Сongratulations to all collectors on their professional holiday
September 21 is the Collector's Day in Russia. This holiday is dedicated to one of the most popular preoccupations, which has millions of fans all over the world.
Collecting is an activity that involves collecting, studying, systematising and storing objects of interest for the collector. Many, if not all, people try collecting as children; some transform it into a hobby, while others carry their love of collecting through their lives. One can collect almost anything: coins, banknotes, security papers, postal products (stamps, envelopes, postcards, etc.), books, magazines, comics, art and antiques, household items, appliances, packaging and its elements, natural objects (plants, insects, stuffed animals, eggs, seashells), toys, figurines and much more. At the same time, each collector chooses for himself the principles of compiling a collection: some collect almost any objects related to the theme of the collection, and some collect only rare items (for example, first issues of comic books or first editions of books); some collect inexpensive postcards, and some collect exclusive vintage cars. However, most collectors do not just mindlessly collect all kinds of objects, but are interested in their history, provenance, etc.
Thanks to the Internet, collecting is now more popular than ever, because online it is easy to find not only like-minded people from other cities and even countries, but also new items for your collection. Numerous forums and online catalogues help to identify objects, distinguish fakes from originals, swap objects with other collectors, sell and buy items, etc.
It would be surprising if such a popular occupation did not have its own holiday. The history of the Collector Day in Russia goes back to the 1950s. Thus, in October 1957, Moscow hosted the 40th Anniversary Philatelic Exhibition "40 Years of October", where the Day of the Postage Stamp and Collector was celebrated for the first time. However, already in 1958 the Collectors' Day was celebrated on May 25 -- the anniversary of the Moscow City Collectors' Society (MGOK), founded a year earlier. This date was retained until the All-Union Philatelist Society was established in 1966, after which Collector's Day was again combined with the October Postage Stamp Day. After the dissolution of the Soviet Union, some collectors' societies periodically celebrated the Collector Day in October, but for a long time there was no all-Russian collectors' holiday as such. The situation changed in the autumn of 2016, when a large-scale exhibition "Russian Collectors Forum" was held in the Moscow Central House of Artists. At the first convention of the Forum, it was decided to celebrate Collectors' Day annually on the 21st of September - the anniversary of the exhibition opening.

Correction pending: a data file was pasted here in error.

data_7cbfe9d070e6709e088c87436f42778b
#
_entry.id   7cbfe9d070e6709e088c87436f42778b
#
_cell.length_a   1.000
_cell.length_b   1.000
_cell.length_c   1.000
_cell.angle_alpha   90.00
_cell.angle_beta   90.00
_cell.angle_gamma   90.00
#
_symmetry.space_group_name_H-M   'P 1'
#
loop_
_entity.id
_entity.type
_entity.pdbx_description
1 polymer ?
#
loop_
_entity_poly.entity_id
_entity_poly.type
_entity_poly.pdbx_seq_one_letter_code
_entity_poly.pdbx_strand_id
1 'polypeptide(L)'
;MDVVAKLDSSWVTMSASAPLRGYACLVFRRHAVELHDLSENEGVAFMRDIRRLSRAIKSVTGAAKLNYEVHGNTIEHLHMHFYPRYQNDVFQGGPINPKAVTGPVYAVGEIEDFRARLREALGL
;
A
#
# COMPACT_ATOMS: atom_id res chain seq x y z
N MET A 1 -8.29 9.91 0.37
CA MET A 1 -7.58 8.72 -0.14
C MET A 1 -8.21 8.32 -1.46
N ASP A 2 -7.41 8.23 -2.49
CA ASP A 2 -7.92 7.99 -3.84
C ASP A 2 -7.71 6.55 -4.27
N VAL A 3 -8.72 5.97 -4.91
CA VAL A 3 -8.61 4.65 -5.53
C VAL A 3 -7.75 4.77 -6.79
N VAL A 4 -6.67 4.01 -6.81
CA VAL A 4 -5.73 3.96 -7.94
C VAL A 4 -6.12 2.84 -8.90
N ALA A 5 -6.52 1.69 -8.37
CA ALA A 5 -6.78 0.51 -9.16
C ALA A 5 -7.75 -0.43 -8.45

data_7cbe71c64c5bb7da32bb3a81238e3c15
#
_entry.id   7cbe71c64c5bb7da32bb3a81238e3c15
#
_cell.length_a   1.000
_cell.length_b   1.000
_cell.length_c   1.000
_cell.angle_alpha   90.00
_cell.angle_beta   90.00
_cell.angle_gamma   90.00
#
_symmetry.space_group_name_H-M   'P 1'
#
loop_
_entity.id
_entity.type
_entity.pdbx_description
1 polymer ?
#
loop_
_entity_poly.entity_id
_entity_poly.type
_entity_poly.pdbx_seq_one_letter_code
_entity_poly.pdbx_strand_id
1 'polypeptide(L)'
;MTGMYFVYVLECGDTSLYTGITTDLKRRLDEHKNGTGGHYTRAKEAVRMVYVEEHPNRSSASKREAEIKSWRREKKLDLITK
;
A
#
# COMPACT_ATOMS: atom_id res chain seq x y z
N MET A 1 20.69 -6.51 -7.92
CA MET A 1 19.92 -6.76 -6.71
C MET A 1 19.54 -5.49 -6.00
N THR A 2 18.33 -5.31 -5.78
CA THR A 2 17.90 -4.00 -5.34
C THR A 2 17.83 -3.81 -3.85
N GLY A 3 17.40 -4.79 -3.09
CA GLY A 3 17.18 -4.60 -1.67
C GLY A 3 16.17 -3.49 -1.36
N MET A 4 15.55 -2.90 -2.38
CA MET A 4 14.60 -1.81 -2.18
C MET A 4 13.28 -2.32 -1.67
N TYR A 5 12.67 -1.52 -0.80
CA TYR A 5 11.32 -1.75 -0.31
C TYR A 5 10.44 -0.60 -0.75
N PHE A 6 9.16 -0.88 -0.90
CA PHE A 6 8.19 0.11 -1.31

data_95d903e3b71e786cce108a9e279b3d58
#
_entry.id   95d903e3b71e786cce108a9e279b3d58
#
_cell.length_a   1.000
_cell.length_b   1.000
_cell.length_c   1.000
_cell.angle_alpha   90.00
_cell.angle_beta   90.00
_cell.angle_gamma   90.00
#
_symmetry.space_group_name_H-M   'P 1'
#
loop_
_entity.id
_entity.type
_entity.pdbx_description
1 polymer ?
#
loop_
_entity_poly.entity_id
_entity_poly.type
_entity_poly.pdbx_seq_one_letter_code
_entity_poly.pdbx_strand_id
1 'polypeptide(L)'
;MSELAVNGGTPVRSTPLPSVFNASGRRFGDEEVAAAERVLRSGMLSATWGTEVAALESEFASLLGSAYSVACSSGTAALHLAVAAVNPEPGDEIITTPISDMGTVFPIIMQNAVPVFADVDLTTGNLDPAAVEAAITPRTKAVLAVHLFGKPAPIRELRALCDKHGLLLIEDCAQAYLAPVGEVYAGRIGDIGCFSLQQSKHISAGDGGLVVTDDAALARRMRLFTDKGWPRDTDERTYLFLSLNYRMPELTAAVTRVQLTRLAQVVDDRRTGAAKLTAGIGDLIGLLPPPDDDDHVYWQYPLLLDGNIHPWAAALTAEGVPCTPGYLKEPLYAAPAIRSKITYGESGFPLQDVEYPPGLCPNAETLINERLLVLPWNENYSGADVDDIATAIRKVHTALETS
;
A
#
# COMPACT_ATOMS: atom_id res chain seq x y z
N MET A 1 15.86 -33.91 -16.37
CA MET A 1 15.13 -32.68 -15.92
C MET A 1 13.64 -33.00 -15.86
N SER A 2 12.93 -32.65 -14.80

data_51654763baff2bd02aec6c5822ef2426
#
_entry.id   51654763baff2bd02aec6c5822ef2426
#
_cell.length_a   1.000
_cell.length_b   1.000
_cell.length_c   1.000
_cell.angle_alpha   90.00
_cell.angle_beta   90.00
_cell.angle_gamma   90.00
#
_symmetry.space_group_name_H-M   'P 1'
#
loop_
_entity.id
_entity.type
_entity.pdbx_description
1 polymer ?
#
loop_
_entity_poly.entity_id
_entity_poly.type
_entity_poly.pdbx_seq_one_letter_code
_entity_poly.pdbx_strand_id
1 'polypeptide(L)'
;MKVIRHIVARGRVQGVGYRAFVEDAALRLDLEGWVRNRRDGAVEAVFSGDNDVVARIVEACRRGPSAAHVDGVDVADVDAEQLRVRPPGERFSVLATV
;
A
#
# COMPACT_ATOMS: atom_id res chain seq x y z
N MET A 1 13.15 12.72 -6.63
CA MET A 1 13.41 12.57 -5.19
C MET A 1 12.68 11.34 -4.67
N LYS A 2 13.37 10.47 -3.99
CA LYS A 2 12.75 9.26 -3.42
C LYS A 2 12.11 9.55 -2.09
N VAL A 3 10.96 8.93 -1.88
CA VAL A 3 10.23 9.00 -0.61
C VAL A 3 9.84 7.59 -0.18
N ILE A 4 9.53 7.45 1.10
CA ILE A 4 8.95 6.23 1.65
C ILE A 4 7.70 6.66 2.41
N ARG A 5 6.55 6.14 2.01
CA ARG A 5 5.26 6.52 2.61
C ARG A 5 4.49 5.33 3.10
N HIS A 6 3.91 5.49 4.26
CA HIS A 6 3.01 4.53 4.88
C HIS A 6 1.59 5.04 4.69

On the occasion of the Collector Day, the societies of collectors all over Russia hold meetings, exhibitions and other events to share experiences and popularise collecting among the general public.
It is difficult to overestimate the importance of private collections -- first of all, their social significance - preservation of cultural heritage, broadening of horizons and a huge contribution to education. Patrons of arts and collectors have always provided an opportunity for the general public to admire treasures, examine the history of collections and study separate items; in addition, the collections of the past centuries formed the basis of many museum expositions. Thanks to private collections, museums were established in many countries. At first they were royal collections (Hermitage, Louvre, Prado). In the 18th and 19th centuries, not only aristocrats, but also merchants and businessmen became efficient and active admirers of art.
Museum Collection, a significant cultural and educational project of the investor, philanthropists and collectors David Iakobachvili and his son Mikhail, turned five years old. We congratulate the founders of our museum on this holiday and wish them new fascinating discoveries, rare finds and implementation of all plans and undertakings. Their collection is one of the major private collections of the world cultural significance, with an art collection of about 25000 items. The collection is based on self-playing musical instruments and mechanical rarities, including musical boxes, organs and barrel organs, harmoniums, player pianos, accordions, recording and playback devices, clocks and objects with movement, amusing automata. The museum Repository also features decorative arts and jewelry, paintings and graphics, an extensive collection of Russian and West-European metal artworks, Russian and Western-European art glass and ceramics.
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